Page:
Is Amy Adams the next Julia Roberts? -- The actress breaks through with ''Enchanted'' and an upcoming role in ''Charlie Wilson's War''
Once upon a time, in a Southern California town populated by surgically enhanced celebutantes, there lived a fair maiden named Amy Adams. The damsel toiled away for years in roles both fortuitous (you may remember her brief stint as Jim’s girlfriend on NBC’s The Office or as Leonardo DiCaprio’s Southern love in Catch Me if You Can) and forgettable (you may not remember her in Cruel Intentions 2). But last weekend, moviegoers waved their wands — er, wallets — and helped transform the 33-year-old Colorado native into a bona fide star: Her latest film, the lighthearted Disney fairy-tale send-up Enchanted, opened to a whopping $49 million, the second-highest-grossing Thanksgiving debut of all time. And she didn’t even need a fairy godmother to pull it off — though she probably does have one hell of an agent.
Buzz has surrounded Adams ever since her Academy Award-nominated performance as a pregnant naïf in 2005’s Junebug. But the success of Enchanted — a live-action/animation hybrid that brought in throngs of little girls and plenty of adults, too — made her not just a Disney icon, but an actress who now has her pick of Hollywood’s most in-demand projects. ”I love playing characters who have big hearts and really believe in something,” Adams told EW in August. ”I’ve been in a lot of smaller films that weren’t appropriate [for] my niece and nephew. I needed a movie to get to bring them to.”
But how can Adams ensure that her fairy tale ultimately has a happy ending? A diverse collection of roles in quality films always helps, and so far she’s off to a good start. She’ll next play a secretary to Tom Hanks’ title character in Dec. 25’s political drama Charlie Wilson’s War (which is already gathering awards-season buzz, sight unseen); in March, she appears opposite fellow 2005 Oscar nominee Frances McDormand in the period comedy Miss Pettigrew Lives for a Day as a singer juggling three different suitors. Adams will then switch genres and star opposite yet another acting heavyweight, Meryl Streep, in the film adaptation of John Patrick Shanley’s dark 2005 Tony winner Doubt. (They’re also both in talks to reteam for the film adaptation of the nonfiction best-seller Julie & Julia, about a foodie’s attempts to cook like — who else? — Julia Child.) It’s a strategy to prevent her from becoming known as the actress who favors animated rodent costars — not that there’s anything wrong with that. ”She can be quite eclectic,” says Pettigrew director Bharat Nalluri. ”She’s careful about what she chooses, and she’s picking diametrically opposed projects. No one will be able to pigeonhole her.” And one top studio exec says that Adams’ breakthrough can’t help but bring back memories of another red-haired beauty’s arrival nearly two decades ago. ”If I was redoing Pretty Woman,” says the exec, ”I wouldn’t hesitate to put her in it. [Enchanted] is just one facet of what this girl can do.”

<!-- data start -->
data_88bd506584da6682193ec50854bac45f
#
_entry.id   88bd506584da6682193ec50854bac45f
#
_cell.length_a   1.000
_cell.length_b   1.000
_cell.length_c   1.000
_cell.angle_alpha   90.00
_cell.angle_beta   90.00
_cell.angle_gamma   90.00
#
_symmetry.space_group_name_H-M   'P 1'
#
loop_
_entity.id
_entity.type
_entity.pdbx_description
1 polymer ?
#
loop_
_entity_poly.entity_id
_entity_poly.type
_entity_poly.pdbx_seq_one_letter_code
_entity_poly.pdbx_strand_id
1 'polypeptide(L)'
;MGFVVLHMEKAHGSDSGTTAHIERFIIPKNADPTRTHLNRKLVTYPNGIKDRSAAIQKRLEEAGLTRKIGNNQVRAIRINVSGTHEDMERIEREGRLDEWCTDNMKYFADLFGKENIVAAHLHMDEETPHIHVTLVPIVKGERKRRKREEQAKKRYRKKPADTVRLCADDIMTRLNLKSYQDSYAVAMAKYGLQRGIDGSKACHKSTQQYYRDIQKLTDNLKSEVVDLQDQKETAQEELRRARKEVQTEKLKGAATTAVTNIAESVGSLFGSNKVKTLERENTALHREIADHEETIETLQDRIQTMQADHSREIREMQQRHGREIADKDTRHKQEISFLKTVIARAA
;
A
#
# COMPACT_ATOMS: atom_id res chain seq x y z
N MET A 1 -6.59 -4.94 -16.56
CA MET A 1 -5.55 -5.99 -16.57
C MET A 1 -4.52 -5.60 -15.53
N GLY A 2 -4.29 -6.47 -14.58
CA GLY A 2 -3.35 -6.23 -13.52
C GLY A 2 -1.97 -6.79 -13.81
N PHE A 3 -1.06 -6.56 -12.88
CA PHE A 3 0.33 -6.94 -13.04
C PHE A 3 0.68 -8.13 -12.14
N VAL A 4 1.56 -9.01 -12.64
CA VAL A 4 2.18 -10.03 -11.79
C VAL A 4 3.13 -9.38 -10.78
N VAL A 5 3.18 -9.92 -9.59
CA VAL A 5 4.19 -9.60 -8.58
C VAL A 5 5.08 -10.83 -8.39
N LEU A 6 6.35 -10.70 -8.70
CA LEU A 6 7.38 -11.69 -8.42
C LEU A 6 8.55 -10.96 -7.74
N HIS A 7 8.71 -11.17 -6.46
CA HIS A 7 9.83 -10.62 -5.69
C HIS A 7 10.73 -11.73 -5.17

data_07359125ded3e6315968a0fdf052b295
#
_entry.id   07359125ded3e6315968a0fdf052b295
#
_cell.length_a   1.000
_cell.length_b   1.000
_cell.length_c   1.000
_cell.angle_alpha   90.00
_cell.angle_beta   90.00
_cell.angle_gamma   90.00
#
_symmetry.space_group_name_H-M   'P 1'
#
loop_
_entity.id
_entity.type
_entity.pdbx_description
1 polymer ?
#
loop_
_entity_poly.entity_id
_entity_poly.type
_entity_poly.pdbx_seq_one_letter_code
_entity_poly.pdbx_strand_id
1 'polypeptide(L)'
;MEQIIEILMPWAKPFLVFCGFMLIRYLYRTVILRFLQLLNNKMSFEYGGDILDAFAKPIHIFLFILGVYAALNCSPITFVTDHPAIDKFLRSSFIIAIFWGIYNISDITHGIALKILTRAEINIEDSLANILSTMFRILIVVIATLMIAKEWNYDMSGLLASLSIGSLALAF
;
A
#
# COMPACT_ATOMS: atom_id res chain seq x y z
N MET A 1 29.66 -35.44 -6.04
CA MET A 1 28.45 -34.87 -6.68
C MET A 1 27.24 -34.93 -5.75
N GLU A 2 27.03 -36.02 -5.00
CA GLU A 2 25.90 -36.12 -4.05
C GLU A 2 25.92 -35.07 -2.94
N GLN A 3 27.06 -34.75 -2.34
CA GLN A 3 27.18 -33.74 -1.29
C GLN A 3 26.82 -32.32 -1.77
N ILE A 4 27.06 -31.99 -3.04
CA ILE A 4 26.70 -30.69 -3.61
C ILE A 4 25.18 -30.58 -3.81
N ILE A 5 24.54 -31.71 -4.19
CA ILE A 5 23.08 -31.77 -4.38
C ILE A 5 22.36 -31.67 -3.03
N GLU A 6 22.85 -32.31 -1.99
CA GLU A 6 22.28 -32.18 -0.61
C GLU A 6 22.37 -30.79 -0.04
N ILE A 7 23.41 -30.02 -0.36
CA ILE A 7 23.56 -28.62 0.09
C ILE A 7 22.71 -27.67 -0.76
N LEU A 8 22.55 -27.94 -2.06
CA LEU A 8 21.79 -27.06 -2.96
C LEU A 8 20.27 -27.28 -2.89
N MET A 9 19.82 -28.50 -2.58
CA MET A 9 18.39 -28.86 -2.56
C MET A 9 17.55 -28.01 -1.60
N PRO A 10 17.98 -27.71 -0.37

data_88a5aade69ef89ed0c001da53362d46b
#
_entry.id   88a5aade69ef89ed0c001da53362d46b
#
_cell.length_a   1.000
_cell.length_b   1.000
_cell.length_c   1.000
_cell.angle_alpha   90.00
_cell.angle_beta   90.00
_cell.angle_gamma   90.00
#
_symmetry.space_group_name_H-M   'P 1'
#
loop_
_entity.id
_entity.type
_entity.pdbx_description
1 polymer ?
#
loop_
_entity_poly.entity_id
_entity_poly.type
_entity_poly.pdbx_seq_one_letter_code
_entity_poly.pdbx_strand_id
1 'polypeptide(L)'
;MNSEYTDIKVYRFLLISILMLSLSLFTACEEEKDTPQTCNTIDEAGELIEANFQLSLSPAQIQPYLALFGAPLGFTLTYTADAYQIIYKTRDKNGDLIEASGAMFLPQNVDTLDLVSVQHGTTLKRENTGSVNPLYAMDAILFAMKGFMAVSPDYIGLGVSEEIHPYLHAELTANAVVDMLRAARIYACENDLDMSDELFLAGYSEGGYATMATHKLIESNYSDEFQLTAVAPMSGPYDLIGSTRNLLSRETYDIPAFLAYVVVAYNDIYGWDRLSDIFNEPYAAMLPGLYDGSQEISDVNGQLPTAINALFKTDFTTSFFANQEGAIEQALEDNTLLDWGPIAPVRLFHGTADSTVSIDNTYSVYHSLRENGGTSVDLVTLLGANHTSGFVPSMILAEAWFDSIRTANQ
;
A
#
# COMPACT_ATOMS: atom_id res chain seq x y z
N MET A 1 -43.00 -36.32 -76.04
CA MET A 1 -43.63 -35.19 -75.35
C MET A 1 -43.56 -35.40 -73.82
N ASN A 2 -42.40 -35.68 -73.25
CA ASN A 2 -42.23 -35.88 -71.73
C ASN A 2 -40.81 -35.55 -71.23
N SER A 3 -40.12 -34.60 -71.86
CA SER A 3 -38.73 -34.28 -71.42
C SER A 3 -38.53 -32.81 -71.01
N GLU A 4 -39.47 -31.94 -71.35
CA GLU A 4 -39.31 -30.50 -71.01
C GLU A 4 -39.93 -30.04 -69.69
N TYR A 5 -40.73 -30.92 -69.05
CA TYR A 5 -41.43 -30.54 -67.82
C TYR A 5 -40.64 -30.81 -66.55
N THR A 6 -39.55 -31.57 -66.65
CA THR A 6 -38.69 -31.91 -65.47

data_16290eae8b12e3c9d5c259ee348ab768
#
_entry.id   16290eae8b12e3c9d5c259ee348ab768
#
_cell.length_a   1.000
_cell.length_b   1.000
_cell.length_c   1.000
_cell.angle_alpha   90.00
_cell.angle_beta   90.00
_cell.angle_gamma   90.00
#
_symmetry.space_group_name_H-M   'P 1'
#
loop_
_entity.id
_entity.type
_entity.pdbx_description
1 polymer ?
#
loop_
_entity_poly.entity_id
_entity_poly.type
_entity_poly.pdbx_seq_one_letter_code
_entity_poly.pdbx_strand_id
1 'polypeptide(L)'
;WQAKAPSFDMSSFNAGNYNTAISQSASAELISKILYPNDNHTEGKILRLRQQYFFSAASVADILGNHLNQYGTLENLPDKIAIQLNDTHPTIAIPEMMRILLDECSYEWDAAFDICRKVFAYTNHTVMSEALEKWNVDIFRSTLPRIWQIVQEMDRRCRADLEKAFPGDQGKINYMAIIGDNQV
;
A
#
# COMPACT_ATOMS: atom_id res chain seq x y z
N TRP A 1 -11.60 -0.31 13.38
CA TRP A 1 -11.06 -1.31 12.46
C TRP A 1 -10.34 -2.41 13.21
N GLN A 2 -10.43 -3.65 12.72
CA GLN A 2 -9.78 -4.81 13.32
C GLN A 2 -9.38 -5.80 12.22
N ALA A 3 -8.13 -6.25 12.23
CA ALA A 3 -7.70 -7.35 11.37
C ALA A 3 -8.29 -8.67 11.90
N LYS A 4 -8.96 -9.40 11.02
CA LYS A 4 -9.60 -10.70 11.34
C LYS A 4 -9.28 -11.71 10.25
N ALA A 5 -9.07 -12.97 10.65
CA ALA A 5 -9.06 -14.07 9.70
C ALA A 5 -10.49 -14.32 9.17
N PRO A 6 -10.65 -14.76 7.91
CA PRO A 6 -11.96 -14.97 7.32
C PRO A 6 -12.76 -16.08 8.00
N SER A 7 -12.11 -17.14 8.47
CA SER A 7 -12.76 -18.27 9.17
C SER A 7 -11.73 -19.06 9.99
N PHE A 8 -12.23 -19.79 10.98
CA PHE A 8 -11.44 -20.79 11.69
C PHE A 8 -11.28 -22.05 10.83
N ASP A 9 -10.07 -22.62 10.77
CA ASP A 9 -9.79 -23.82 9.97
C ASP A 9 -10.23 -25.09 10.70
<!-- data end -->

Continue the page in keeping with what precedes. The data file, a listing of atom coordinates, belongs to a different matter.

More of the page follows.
And by the way, it turns out that Adams was preparing for the role of Giselle — a tricky part that required her to sing, dance, and not look like a complete fool running around the streets of New York City in a poufy ball gown — since she was a teen. ”I was the dork in high school who was singing The Little Mermaid down the hallways,” she says. ”So I’m well studied.” And, it now appears, even more well prepared for superstardom in the fabled land of Hollywood. — Additional reporting by Steve Daly, Lindsay Soll, and Nicole Sperling